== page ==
To begin with, the news is that a new species of spider has been found, but it does not talk about danger of extinction, or say that its population is low, or anything like that. The article, as with in all in this famous magazine, features prominent photography, where we can see the new species of spider in very close detail. They explain to us that, although it had actually already been detected, it had not been scientifically described until now, because it’s small and hard to see.
They also tell us that they are of the Maghreb genus and that they live in North Africa, so it’s suspected that this new species is a relic of when the two continents were joined millions of years ago.
In other words, this spider has lived in the southeast region of our country for 6 million years, but the species had never been described. And so, without having figures of what the spider population is right now, or what it was 60 years ago (when there were no greenhouses), it turns out, according to this article, that the greenhouses of Almería are a threat to them. Looking at the map that appears in the study, we wonder what is so special about Almeria’s greenhouses to threaten this species that isn’t found in the greenhouses of Granada or Murcia, the tourist or industrial sector, or, in general, any activity that happens in the space between Granada and Alicante.
Actually in the text (and not the headline) it says that the greatest threat is the unstoppable urban development that is destroying their habitat, but to read that you have to get to the last paragraph of the article. Of course, in the scientific article they do not say a word about the greenhouses. The author does mention them in an interview with the Natural History Museum: Sergio Henriques says that spiders have been found around the greenhouses, so the spiders probably inhabited the greenhouse area. From this phrase, that “it may be” that we have taken over part of the habitat of an unknown species, we get the headline from this prestigious magazine. But the funniest thing of all is that nowhere, neither in the scientific article nor in the interview, does Henriques say something that Forssmann presents as statements of the researcher: that the plastic pollution from our greenhouses affects the soil, their prey and the spiders’ ability to nest. However, if this were so, we do not understand how it is possible that spiders have been found around the greenhouses.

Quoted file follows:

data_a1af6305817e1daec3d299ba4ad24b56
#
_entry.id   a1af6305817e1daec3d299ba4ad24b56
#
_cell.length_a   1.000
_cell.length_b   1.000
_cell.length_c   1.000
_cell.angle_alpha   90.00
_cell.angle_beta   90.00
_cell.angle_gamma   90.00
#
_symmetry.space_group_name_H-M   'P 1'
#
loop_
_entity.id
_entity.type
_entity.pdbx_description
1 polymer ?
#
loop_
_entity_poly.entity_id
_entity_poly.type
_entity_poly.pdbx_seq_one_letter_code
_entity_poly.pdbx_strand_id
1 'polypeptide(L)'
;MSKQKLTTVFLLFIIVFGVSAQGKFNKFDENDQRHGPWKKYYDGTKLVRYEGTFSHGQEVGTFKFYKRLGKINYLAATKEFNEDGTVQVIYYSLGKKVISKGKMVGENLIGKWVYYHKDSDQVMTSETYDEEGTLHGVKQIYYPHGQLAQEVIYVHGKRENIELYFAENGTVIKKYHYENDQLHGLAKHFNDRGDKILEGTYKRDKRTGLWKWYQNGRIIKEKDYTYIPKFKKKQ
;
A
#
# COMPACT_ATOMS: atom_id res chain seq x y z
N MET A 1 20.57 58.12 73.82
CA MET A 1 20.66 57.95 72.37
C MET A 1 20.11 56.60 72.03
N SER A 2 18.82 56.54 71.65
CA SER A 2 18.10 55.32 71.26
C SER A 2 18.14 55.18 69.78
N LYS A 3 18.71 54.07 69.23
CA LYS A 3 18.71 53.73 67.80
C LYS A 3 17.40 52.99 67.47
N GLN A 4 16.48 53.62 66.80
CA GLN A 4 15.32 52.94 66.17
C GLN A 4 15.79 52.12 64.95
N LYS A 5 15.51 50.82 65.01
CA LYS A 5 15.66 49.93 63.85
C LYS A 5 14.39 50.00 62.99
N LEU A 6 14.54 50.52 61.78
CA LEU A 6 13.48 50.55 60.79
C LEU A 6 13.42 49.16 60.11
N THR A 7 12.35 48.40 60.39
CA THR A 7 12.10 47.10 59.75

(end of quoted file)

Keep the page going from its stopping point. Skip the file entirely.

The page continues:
Be that as it may, Henriques may not know that the greenhouses of Almeria generate 40% of the GDP of the province, while they occupy only 3.7% of its surface, as well as that in our province, 40% of the territory is protected land. This is above the Andalusian average, which is 30%, and national average, which is 27%. Perhaps it is thanks to this that this spider has been able to live the last 6 million years here without anyone noticing. Henriques also talks about how sensitive these spiders are to temperature increases. Maybe he hasn’t heard of the albedo effect, which has had a cooling effect in areas with many greenhouses. Thanks to the white surface of the greenhouses, they reflect the sunlight, while the rest of the world is getting hotter. Who knows, the spiders may live around greenhouses because of this. Or they may be attracted by the large number of insects that farmers have used to control pests for the past 20 years. Or maybe the interviewee is right and we have taken over part of the spider’s territory.
In any case, if there is anything more we can do to improve respect for the flora and fauna of our province, we will do it, as always. But before taking action we will have to detect the problems. We know that we are not perfect, but blaming us, based on assumptions, for being a threat to a new species–that is not threatened–simply doesn’t seem fair.